A Colorado District Court Ruling to force the suspect in a fraud case to surrender the encryption key to her laptop was deemed unnecessary after federal authorities managed to circumvent the device’s encryption, Ars Technica reports.
The development effectively ends what has been a controversial and closely-watched court case in the security community after the defendant, Ramona Fricosu, attempted to invoke her Fifth Amendment protection against self incrimination when the U.S. District Court of Colorado compelled her to decrypt her laptop.
Judge Robert E. Blackburn decided that that providing an encryption pass was not in violation of the Constitution’s prohibition on self-incrimination. Fricosu’s petition for appeal was denied and Blackburn ordered that she provide them with the unencrypted contents of the laptop by the end of the month.
As Threatpost reported, the case was embraced by privacy and civil rights groups as an important test of how the Courts would apply Constitutional protections to an individual’s digital “property.”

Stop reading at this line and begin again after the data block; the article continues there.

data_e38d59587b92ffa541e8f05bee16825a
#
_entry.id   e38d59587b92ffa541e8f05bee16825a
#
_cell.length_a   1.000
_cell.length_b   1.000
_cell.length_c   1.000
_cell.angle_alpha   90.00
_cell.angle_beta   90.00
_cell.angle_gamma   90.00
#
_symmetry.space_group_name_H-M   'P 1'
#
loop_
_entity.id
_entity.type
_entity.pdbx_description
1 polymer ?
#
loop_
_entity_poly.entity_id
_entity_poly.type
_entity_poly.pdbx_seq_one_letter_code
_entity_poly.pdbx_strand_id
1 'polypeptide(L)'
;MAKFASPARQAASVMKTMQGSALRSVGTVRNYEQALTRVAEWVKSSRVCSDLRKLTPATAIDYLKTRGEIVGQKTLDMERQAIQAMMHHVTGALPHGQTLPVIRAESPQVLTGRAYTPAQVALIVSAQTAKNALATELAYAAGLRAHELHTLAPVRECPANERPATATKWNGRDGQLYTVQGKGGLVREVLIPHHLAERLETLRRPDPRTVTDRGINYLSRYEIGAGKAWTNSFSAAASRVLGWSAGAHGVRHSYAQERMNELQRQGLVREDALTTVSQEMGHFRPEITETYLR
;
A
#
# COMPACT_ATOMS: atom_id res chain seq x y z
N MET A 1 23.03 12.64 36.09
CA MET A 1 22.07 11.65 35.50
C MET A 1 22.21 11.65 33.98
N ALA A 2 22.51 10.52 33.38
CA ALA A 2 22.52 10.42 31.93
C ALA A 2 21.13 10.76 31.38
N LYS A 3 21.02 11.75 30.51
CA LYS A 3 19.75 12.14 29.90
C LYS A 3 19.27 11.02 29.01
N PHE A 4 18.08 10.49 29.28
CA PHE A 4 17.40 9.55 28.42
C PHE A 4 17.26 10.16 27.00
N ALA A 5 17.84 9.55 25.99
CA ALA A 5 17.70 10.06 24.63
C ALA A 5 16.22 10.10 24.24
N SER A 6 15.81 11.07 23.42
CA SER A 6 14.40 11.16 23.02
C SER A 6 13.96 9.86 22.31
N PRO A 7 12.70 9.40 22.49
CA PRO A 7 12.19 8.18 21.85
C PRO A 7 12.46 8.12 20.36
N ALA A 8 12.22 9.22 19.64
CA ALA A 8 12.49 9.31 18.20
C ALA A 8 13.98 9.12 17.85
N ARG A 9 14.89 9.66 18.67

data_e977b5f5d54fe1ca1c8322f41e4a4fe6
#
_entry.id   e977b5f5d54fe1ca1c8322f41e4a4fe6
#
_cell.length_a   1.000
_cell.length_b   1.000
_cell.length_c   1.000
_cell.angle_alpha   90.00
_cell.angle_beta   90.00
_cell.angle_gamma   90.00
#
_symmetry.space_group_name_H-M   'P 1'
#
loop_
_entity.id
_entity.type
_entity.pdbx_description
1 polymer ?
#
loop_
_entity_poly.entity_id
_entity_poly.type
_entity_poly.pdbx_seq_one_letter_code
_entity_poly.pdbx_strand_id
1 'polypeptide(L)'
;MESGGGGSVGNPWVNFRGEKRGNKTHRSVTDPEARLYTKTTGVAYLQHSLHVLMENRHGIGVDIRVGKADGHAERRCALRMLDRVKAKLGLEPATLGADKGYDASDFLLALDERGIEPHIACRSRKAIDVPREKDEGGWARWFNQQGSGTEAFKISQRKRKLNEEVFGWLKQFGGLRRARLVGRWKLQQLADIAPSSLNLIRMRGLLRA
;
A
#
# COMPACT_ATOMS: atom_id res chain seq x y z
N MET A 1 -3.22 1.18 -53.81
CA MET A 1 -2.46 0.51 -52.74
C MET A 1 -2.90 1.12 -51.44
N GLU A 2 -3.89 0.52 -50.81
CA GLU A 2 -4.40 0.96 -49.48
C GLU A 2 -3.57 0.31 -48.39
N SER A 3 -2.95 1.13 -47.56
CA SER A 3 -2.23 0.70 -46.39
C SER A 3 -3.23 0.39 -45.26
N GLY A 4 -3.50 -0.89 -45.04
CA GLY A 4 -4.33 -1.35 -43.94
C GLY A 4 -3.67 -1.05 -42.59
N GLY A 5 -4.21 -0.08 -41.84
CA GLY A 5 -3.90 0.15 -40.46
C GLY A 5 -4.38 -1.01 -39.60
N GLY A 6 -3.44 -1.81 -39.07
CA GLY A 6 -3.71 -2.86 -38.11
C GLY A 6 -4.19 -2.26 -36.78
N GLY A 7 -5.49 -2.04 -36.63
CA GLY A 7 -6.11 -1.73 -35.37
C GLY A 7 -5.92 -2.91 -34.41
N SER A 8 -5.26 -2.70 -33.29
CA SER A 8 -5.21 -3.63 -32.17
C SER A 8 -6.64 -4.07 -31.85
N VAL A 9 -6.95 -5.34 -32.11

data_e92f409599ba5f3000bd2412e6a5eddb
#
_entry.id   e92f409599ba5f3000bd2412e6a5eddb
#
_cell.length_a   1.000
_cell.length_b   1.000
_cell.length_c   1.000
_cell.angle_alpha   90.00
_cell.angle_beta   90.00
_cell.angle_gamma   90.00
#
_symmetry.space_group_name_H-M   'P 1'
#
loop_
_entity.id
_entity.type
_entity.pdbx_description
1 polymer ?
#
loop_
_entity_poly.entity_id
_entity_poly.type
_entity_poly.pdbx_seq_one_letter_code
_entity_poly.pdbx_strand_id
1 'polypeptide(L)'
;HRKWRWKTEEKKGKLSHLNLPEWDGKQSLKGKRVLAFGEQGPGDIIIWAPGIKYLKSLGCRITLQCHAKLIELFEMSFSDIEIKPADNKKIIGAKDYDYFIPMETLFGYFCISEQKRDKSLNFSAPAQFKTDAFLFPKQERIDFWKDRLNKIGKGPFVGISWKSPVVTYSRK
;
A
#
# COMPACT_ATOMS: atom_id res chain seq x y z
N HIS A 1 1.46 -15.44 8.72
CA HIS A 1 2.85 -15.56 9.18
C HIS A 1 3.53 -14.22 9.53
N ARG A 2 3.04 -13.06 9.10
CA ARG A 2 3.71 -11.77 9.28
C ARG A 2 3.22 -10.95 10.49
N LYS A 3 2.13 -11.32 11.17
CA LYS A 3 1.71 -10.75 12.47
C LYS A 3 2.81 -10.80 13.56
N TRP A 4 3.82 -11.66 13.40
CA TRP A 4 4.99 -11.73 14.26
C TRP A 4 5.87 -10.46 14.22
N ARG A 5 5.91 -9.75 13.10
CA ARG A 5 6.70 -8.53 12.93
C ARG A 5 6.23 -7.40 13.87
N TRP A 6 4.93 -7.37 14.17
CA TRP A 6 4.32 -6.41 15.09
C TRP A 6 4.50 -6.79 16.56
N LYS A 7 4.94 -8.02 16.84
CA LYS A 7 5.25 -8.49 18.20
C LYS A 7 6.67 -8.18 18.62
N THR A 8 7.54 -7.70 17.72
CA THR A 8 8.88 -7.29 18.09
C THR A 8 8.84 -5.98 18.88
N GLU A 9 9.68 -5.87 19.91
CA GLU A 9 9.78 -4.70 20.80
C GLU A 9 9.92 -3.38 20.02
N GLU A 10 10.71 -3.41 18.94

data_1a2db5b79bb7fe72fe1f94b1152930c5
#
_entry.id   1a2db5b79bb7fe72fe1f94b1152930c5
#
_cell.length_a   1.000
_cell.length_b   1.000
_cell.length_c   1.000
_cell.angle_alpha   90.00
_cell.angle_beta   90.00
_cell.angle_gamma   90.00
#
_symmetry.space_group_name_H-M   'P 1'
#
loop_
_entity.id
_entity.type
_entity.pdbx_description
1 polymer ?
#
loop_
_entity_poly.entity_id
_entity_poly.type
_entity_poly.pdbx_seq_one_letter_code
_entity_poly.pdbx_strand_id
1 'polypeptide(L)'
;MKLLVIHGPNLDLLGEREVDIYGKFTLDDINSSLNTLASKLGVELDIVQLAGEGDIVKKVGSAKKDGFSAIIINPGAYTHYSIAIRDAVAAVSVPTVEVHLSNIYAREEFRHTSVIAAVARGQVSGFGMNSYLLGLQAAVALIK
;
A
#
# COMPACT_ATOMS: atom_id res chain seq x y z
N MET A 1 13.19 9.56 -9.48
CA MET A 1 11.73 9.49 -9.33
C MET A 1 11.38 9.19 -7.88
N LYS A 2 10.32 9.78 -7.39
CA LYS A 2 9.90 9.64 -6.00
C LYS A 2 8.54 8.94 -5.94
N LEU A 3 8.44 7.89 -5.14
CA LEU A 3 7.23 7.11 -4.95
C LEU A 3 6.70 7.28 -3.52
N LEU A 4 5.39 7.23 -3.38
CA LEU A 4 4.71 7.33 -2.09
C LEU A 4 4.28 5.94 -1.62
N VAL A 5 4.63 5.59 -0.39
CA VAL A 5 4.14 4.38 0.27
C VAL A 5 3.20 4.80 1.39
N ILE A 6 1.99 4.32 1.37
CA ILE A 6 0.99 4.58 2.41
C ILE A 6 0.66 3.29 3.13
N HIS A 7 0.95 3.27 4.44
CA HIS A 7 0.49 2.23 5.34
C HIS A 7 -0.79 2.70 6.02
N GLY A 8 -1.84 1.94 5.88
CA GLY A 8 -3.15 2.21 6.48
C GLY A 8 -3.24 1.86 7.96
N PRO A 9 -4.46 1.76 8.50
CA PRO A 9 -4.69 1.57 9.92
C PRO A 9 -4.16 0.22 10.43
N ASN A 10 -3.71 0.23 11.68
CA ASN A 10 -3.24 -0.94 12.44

The Electronic Frontier Foundation appealed to the U.S. District Court of Colorado arguing that forcing someone to decrypt personal data was tantamount to forcing them to confess – a violation of the U.S. Constitution’s Fifth Amendment’s protection against self incrimination.
Colorado authorities had recently served a search warrant of Fricosu’s home and seized an encrypted laptop, which they believe contained critical evidence. Whether or not the laptop contains evidence of criminal activity remains unknown.
“They must have used or found successful one of the passwords the co-defendant provided them,” Fricosu’s attorney, Philip Dubois, told Ars on Wednesday.
In another recent case involving a man accused of possessing child pornography, the 11th District Court of Appeals ruled that the act of providing an encryption password is protected by the fifth amendment if the prosecution has no way of independently verifying the contents of an encrypted device or hard-drive.
In both cases, had the suspects been compelled to decrypt the content on their devices, the court would not have been allowed to use the defendant’s knowledge of the encryption keys to prove they owned or were otherwise responsible for the devices in question.